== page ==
I lived off campus for my entire degree. In 2013, I moved into a shared house at 54 Highland Avenue. My room was fantastic, I always paid my rent on time, and I felt we were pretty well taken care of. I was actually quite excited to keep living there. Then, toward the end of the year, the landlord did a showing of the house to a group of new tenants.
For the sole reason that it was easier to rent out the house to a larger group than dealing with six individual people, I was denied my place in the house for the next year. I had a little over a month to find a new place.
Luckily, me and two others from the house found a new place for the next year. This was at 19 Linden Avenue. The Landlord put immense pressure on us to sign the lease quickly (within two days of the viewing), so we caved and signed.
This house was also quite nice. My room was a bit smaller than the last house, but everything else in this place made up for it. Then a group of six hockey players inquired about the place only a month or two into the school year, and then landlord announced that he was going to rent out the room to them instead of us for the next year. One of the members of that group was a member of the Irving family and our landlord explicitly stated that he was hoping this would be a great business opportunity.
In the landlord’s defense, he gave us much more notice than my previous landlord. We found a new place for the next year within a few months and that was the end of our worries… or so we thought.
During the exam period, one of my housemates decided to throw a house party for his birthday without letting anyone else know. When 50 people showed up in our living room, we quickly called our landlord to let him know. He came over within a few minutes, already drunk, and decided to party with them. He only asked them to leave when his wife came by wondering why he hadn’t returned.
After everyone left the house, the landlord stayed and chatted with us. He told us that he was going to take money from our damage deposits to hire a professional cleaner in the house no matter how clean we left the place. There was no mention of this in our lease or in any conversation we’d had with him before. We met with him the next day to discuss the damage deposits (we recorded the conversation), and he told us he needed the money to pay for damages to other properties he was renting. He also told us that there was nothing we could do to get our damage deposits back. Even worse: our damage deposits were over half of our rent, making them illegal in the first place.
He eventually caved and agreed to give us our deposits back after giving us a list of things he expected to be done in the apartment. We did everything, and he gave everyone their damage deposits back except for two tenants that he believed didn’t do their “fair shares” of the cleaning. Coincidentally, they also happened to be the only two non-white tenants in the house, but I can only speculate about any racial motivations behind what he did.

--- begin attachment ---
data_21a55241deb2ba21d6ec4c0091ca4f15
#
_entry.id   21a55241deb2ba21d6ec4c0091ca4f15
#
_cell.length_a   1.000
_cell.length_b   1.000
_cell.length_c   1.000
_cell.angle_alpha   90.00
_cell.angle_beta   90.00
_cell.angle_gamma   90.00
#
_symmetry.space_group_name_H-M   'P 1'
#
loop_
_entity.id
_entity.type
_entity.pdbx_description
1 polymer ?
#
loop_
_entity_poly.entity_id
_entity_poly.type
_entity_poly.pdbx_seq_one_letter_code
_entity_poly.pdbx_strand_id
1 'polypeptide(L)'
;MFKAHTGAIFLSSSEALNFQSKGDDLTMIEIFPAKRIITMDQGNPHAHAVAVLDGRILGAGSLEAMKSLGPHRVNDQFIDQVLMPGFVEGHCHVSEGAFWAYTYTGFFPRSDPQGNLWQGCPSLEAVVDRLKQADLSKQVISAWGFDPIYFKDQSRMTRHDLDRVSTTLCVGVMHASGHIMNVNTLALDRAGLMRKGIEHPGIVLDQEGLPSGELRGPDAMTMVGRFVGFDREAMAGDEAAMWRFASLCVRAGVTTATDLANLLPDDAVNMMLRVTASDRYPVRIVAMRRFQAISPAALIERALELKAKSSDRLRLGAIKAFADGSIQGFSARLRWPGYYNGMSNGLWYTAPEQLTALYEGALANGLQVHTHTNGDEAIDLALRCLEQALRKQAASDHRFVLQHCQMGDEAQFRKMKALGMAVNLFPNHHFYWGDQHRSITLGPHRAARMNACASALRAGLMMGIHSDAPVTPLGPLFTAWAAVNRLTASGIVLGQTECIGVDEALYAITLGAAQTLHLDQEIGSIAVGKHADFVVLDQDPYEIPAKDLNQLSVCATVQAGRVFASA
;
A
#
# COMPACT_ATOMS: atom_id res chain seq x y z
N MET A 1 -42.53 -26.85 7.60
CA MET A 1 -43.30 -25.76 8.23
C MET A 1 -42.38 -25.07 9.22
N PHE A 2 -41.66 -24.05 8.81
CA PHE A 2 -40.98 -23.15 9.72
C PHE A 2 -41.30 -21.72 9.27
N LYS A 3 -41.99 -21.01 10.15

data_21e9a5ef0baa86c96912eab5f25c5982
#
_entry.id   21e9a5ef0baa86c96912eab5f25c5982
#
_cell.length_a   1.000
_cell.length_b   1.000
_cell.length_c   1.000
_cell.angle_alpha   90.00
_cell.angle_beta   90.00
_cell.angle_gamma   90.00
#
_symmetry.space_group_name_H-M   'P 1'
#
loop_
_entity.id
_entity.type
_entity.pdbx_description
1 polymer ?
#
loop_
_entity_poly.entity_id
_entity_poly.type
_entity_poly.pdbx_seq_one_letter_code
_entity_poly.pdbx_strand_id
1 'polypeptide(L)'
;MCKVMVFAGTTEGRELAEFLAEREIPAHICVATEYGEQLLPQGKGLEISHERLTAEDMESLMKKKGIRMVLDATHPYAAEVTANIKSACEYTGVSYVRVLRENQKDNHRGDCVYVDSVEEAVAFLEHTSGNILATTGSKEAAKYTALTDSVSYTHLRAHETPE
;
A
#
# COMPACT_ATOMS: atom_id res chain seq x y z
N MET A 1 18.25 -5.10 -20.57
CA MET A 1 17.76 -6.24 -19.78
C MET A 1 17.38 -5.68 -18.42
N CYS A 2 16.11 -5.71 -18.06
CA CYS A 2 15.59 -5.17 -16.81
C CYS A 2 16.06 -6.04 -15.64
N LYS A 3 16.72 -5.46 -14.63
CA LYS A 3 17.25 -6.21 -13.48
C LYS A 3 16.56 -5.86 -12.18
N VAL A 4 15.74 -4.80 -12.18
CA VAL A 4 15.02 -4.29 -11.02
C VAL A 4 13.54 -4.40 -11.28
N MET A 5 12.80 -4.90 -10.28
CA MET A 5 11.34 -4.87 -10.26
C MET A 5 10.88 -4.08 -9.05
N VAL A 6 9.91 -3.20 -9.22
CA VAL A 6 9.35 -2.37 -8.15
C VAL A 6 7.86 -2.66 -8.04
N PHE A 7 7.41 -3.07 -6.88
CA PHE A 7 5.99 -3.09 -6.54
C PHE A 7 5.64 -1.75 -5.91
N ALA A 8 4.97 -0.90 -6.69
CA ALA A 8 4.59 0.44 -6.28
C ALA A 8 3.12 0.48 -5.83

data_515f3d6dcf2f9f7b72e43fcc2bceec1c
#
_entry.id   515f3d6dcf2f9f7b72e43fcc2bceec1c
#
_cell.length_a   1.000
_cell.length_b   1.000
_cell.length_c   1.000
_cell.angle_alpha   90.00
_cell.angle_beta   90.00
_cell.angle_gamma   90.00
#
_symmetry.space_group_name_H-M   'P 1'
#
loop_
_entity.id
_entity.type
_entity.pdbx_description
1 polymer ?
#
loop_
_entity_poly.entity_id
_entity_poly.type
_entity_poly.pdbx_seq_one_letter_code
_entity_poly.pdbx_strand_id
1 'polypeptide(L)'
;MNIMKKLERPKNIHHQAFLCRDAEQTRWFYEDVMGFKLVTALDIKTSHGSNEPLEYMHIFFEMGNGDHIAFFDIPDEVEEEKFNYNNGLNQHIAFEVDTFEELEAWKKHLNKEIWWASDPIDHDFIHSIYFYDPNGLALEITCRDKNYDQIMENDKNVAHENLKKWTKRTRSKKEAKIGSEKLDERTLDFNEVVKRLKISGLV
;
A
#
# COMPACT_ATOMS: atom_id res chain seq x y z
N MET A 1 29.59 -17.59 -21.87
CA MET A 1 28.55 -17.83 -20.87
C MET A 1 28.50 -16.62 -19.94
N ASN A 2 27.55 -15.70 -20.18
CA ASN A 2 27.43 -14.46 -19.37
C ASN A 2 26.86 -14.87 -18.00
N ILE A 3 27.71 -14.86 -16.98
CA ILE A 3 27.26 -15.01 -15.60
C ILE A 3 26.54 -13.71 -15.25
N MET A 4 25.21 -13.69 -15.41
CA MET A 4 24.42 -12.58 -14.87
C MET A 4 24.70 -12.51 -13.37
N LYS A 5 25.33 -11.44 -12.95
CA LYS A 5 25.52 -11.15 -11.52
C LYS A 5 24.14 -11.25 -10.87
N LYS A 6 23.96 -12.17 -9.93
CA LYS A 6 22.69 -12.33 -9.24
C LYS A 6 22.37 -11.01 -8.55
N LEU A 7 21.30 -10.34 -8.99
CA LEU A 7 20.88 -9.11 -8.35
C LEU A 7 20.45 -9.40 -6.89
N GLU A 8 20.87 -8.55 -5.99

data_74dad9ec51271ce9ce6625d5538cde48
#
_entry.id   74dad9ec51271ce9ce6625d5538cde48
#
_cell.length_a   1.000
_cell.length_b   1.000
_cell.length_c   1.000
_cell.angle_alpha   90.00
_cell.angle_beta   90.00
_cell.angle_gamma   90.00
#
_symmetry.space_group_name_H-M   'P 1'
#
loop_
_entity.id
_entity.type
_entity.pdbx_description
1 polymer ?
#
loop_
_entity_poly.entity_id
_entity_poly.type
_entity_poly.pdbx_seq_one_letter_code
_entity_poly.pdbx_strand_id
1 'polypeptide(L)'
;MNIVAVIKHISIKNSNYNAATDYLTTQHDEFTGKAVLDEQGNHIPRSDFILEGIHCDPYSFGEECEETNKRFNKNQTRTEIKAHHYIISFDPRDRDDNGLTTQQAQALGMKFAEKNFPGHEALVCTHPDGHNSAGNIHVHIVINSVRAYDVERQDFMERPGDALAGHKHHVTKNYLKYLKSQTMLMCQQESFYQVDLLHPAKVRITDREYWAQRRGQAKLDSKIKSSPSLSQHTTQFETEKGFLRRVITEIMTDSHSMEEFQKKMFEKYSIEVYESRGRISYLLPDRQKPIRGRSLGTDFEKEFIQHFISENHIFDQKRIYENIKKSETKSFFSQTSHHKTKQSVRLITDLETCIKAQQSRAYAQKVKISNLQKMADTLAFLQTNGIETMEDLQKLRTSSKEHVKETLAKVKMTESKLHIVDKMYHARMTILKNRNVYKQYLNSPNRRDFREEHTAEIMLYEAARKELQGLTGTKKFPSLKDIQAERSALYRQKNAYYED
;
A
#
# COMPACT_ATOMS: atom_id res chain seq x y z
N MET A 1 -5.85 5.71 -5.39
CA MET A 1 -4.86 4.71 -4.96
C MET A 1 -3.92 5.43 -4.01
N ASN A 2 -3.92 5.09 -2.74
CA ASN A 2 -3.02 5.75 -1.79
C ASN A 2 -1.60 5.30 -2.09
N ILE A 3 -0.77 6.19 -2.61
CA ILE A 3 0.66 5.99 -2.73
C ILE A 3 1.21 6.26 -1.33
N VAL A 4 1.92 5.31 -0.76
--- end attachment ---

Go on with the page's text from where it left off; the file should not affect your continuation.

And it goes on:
We took him to small claims court, and he didn’t even attend in person. His only evidence submitted was a falsified cheque for a cleaning service (there was never a cleaner in the house). Obviously, he lost the case. By this point, I had moved out. I accidentally ran into him the day after small claims court, and he had some aggressive words for me.
He never paid the damage deposits back. We tried enforcing it multiple times. He sent one e-transfer several months later that bounced. Needless to say, I would not recommend him as a landlord.
My third place in Wolfville was at 13 Summer Street and I stayed there during my third and fourth years at Acadia. This landlord was definitely the best of the bunch, but I did have a mold issue with my room (I’m very allergic and it caused breathing issues) that the landlord, blatantly denied after a very brief glance at my room.
Because of the mold issue, I moved out with my partner for the summer after I graduated. This was at 7 Riverview Avenue. We were only there for a summer and the only issue we had during the tenancy was some noisy upstairs neighbors. Then came the familiar issue of the damage deposit. When we finished cleaning out the apartment, we had the RM examine the unit and verify that we would receive our deposit in full. He documented that there was no damage and the unit was properly cleaned. Then he withheld about $90 from the damage deposit for professional cleaning (he and his daughter apparently did the cleaning together). Even though it is required to give notice of withholding money from a damage deposit, we only found this out after receiving a cheque in the mail at our new place. At this point, I had completely given up on trying to get damage deposits back. We had moved to Halifax, and B&N Property Management is notorious for not returning calls and emails.
I sincerely hope that a tenant union is possible for Wolfville. Because rentals in Wolfville operate around student schedules, people are left trying to deal with terrible landlords during exam periods – an already busy and stressful time. Even more importantly, this is usually a student’s first rental experience. It’s difficult enough living on your own, buying your own groceries for the first time, and learning how to pay power bills. Students shouldn’t have to deal with negligent or abusive landlords on top of their education.
I hope these stories can contribute to this cause in even a small way.
Thank you and I wish you luck!
If you have experienced mistreatment or any others at the hands of local landlords, please get in touch with Josée Léger (Opinions Editor) @ [email protected] . Every measure to respect your privacy will be taken.